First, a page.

Moving to Singapore

2013-09-08 06.59.22

Sunset at Sentosa

Moving to Singapore can be quite a bit of a change. It was for me! Here are some of the things I’ve learned.

General things about moving to Singapore


Pretty much everything is imported. That is just the truth of being an island nation. As such, expect to pay a little bit more for most things (e.g. appliances, electronics, clothes, BOOKS, etc…) When moving to Singapore, bring valuable things you won’t be able to get there cheaply.

Takashimaya Mooncakes for Mid-Autumn Festival 2013

Mooncakes for Mid-Autumn Festival in Takashimaya

Expat life

Most expats in Singapore were recruited by Singaporean companies and have very large paychecks. I was not one of those kinds of expats. That said, if you enjoy a more luxurious lifestyle, you will absolutely fit in there. Most expats work in finance or oil or the like.


Eating out

It is tempting to eat out every day. Hawker centres are great, but I wouldn’t eat there every day because the fare tends to be not so healthy in general (high in salt). Food prices for hawker or food centres to restaurants will range from dirt cheap (S$2) to celebrity chef level. Singapore is known for being a new playground for the rich of the world, so don’t be too surprised when the amazing restaurant you are reading about online is actually a bit out of your price range. There are others that will be in the lower price ranges too, but maybe a little bit off the beaten track. If you are a foodie, ask any Singaporean where is the best place for something, and they can give you some options!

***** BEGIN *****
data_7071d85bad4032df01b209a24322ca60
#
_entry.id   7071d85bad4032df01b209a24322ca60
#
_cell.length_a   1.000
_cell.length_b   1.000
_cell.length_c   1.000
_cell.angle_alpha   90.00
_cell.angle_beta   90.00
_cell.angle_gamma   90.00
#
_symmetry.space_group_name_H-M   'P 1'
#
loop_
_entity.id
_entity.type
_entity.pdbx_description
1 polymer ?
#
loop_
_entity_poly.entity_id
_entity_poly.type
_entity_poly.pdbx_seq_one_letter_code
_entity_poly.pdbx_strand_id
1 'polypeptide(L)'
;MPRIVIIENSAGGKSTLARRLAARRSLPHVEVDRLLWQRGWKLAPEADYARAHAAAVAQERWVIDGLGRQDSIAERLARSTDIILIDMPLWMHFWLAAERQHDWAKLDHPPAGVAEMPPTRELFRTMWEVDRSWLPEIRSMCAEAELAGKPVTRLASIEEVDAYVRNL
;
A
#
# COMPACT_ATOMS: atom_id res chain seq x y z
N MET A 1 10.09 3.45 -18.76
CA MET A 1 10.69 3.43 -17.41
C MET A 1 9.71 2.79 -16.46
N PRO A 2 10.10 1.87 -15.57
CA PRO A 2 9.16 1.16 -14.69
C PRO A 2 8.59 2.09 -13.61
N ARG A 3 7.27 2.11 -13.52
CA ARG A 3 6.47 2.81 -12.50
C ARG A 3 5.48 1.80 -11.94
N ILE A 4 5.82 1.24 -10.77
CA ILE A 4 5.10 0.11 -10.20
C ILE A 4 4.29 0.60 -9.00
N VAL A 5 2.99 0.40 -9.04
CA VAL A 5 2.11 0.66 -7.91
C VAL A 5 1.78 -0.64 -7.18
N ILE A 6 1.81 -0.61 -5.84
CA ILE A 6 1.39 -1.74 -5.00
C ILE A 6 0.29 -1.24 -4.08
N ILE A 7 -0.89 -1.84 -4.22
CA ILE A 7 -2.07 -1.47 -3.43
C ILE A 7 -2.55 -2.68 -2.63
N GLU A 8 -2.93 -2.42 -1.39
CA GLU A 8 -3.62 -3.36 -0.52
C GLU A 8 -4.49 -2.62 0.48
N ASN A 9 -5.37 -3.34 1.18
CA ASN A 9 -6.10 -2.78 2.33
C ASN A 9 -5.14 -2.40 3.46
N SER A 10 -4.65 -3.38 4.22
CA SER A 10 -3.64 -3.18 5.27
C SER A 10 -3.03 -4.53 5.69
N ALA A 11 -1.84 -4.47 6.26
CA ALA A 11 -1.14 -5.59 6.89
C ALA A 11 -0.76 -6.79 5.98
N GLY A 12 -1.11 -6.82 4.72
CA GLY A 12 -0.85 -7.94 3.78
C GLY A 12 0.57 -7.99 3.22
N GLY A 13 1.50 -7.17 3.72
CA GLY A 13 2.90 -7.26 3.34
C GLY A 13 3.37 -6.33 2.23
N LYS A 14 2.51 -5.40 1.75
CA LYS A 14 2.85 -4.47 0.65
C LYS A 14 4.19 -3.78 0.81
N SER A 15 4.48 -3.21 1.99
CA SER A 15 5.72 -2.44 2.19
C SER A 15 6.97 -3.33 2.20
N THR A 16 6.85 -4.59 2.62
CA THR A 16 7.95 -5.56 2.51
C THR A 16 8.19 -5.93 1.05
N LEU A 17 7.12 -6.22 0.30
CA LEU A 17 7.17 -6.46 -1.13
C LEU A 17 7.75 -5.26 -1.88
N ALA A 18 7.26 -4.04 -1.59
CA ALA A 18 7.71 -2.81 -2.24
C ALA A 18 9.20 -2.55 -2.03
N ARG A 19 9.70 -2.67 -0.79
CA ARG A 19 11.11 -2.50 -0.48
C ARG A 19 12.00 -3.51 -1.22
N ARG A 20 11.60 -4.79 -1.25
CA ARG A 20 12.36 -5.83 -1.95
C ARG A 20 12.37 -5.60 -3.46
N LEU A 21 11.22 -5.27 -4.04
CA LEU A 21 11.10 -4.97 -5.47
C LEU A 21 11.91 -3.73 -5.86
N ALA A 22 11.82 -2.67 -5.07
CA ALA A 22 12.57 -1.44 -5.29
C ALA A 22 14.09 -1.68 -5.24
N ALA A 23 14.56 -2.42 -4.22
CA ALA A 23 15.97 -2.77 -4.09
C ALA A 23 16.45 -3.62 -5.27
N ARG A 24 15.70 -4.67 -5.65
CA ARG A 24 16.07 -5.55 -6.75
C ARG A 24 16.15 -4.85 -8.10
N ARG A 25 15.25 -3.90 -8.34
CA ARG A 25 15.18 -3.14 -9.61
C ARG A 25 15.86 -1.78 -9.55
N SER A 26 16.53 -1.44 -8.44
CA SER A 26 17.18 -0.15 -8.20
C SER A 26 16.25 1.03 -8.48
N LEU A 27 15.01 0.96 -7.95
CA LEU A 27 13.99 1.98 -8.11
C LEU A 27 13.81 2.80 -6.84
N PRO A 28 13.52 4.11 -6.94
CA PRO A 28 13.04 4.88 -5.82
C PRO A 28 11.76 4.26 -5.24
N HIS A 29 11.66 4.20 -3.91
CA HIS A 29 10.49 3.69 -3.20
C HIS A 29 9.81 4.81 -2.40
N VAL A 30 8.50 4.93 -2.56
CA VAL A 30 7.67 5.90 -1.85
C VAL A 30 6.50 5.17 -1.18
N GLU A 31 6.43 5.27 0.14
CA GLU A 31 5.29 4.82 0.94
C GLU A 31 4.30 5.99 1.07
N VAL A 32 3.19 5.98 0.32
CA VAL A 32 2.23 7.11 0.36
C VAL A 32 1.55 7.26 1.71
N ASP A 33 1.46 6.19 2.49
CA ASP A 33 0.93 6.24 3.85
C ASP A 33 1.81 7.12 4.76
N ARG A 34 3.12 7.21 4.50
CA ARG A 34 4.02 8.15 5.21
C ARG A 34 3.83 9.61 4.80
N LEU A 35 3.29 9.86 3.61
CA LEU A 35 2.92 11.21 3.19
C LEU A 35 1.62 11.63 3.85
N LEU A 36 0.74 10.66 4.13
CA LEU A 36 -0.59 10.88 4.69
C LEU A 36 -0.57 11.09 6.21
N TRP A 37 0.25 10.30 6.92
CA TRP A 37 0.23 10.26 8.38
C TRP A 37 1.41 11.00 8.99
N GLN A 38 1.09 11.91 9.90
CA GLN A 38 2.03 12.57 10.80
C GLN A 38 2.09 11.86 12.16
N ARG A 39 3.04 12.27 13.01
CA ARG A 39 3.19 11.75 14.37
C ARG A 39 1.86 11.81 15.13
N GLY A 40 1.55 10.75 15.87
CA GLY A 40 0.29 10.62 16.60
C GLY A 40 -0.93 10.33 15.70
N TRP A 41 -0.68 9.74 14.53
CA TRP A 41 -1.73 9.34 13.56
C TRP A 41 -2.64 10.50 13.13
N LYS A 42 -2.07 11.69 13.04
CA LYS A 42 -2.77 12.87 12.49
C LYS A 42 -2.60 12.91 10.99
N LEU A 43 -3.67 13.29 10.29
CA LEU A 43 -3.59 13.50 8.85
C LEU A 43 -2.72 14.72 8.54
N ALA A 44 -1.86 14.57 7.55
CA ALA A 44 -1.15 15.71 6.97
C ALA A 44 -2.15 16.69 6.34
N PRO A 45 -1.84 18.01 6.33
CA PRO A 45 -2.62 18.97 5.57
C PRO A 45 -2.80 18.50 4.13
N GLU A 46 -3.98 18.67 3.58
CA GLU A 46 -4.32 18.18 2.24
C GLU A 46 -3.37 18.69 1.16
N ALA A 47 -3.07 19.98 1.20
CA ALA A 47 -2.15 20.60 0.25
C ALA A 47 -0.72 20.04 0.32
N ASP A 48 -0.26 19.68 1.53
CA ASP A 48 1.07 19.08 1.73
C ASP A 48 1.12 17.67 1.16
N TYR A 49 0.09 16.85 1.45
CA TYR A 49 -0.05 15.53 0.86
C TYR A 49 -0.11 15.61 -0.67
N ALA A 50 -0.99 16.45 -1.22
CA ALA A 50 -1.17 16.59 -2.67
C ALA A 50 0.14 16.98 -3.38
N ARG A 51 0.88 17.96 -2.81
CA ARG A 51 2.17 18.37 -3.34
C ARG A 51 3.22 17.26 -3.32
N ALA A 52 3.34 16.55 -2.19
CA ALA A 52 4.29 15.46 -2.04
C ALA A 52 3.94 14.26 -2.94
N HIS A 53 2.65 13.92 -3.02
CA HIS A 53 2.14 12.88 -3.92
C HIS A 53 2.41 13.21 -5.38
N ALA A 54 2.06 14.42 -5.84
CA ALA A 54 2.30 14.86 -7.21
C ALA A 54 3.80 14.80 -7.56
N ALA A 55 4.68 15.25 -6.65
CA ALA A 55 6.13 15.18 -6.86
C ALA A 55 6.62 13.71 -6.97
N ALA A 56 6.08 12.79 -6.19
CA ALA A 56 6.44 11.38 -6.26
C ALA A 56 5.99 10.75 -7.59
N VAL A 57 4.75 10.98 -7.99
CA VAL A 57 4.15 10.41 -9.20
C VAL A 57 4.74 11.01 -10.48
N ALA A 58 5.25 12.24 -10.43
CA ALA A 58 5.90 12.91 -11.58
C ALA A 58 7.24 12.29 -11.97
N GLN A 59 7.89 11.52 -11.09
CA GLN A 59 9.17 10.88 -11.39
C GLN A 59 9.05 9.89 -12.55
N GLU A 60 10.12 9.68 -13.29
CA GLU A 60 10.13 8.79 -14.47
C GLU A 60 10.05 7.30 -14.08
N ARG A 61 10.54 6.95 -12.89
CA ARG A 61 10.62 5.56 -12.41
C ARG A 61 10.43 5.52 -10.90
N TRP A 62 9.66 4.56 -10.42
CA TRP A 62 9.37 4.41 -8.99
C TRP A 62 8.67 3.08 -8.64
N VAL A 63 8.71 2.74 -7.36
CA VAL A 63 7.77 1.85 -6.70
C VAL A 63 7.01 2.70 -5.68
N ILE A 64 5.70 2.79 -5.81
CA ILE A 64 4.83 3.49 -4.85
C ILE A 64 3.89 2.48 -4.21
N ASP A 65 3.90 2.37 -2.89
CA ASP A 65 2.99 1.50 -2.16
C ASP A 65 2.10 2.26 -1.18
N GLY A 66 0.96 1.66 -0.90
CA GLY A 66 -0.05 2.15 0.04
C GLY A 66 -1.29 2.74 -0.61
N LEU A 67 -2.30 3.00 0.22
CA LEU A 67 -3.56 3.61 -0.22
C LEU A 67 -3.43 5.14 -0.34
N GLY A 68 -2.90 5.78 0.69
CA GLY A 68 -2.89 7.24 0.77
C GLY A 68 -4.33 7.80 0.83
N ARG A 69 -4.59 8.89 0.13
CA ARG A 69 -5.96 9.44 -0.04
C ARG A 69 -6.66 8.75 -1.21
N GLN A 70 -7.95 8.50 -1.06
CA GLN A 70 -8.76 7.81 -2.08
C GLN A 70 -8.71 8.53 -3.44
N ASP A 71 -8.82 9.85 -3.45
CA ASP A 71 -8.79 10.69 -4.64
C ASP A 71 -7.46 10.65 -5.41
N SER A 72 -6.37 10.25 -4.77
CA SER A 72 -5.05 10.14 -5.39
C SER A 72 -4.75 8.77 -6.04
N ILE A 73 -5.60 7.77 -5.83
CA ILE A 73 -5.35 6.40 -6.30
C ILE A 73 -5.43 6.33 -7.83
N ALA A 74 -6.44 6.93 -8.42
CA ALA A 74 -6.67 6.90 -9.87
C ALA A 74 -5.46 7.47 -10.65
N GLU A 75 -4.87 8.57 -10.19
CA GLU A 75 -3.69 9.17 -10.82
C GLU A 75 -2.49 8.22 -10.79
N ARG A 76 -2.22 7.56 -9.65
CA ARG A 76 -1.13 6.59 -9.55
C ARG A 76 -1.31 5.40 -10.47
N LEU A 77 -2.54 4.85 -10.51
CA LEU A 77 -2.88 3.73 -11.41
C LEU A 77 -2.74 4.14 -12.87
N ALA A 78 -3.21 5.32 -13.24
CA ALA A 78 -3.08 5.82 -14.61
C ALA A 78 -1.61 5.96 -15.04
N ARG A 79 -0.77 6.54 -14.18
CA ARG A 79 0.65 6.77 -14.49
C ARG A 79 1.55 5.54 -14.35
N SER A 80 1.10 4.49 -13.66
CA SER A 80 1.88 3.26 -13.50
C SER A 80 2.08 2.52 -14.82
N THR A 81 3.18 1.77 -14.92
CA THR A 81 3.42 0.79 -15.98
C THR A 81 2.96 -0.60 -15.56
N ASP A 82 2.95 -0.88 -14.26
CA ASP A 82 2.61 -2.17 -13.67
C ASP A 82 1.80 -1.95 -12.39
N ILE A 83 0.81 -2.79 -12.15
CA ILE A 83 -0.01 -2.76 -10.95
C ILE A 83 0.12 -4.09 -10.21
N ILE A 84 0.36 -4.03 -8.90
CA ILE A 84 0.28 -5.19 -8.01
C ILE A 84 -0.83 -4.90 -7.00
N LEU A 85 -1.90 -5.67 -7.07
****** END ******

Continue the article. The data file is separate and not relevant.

Eating in

That being said, it is also quite cheap to cook for yourself. Get a few basic pots and pans, and you can cook up a storm. You will sweat though! (See the section on climate below.) I try to make it a loose rule that when I eat out, I only order things that I could not make just as well or better on my own. That way I also tend to explore new and unfamiliar dishes, which are a lot in Singapore because of the diversity of Malay, Indian, and Chinese dishes to try!

Hot food

In addition to the temperature being hot, much of the food is spicy!! You could start building your heat tolerance now.

Western food

All Western food that is worth eating will be more expensive. Sometimes it may not be very good even though the high price tag. The cheaper Western style food in the food centers (hakwer centres) won’t be very good and I don’t recommend trying it.

Tomato Tontoro at Menya Musashi

Tomato Tontoro at Menya Musashi


Saving a seat…

Choping is a real thing. What it is is people saving their seats or space for their own use, with tissue packets or umbrellas or bags, while they go buy food or visit the restroom or whatever. If you see tissue packets on a table or seat, it is probably being reserved or saved by someone who is queuing for food. I’m not sure how I really feel about this, but in general I’m not bothered by it except for at the canteen at the university where it gets a bit annoying during peak lunch time.

Fashion freedom

You can dye your hair and wear short skirts every day if you want to. Although a generally conservative country, you can have a lot of fashion freedom, without feeling bad about it.


Darn humidity